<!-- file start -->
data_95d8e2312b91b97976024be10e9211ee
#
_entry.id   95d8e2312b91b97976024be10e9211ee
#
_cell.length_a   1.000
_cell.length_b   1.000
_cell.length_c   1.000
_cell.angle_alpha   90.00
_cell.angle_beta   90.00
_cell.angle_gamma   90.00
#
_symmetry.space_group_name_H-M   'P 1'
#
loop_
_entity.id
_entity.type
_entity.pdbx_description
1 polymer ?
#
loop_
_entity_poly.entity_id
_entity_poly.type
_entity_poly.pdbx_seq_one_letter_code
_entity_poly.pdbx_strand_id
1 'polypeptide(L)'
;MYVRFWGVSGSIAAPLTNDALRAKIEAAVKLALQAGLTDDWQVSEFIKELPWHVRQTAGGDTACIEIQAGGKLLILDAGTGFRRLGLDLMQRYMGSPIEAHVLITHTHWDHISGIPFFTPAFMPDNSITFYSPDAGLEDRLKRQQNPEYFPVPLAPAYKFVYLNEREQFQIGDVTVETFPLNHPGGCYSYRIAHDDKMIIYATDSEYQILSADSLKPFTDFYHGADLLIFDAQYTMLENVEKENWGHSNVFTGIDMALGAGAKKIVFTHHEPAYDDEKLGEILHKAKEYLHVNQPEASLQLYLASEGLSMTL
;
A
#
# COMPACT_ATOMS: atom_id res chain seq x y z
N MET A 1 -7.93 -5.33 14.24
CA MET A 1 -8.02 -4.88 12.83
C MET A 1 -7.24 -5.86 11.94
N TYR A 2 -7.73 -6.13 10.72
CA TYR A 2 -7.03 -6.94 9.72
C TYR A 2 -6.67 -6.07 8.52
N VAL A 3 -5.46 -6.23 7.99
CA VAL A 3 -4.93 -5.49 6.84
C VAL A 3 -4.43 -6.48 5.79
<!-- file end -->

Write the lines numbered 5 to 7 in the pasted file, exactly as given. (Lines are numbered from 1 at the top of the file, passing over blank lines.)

_cell.length_a   1.000
_cell.length_b   1.000
_cell.length_c   1.000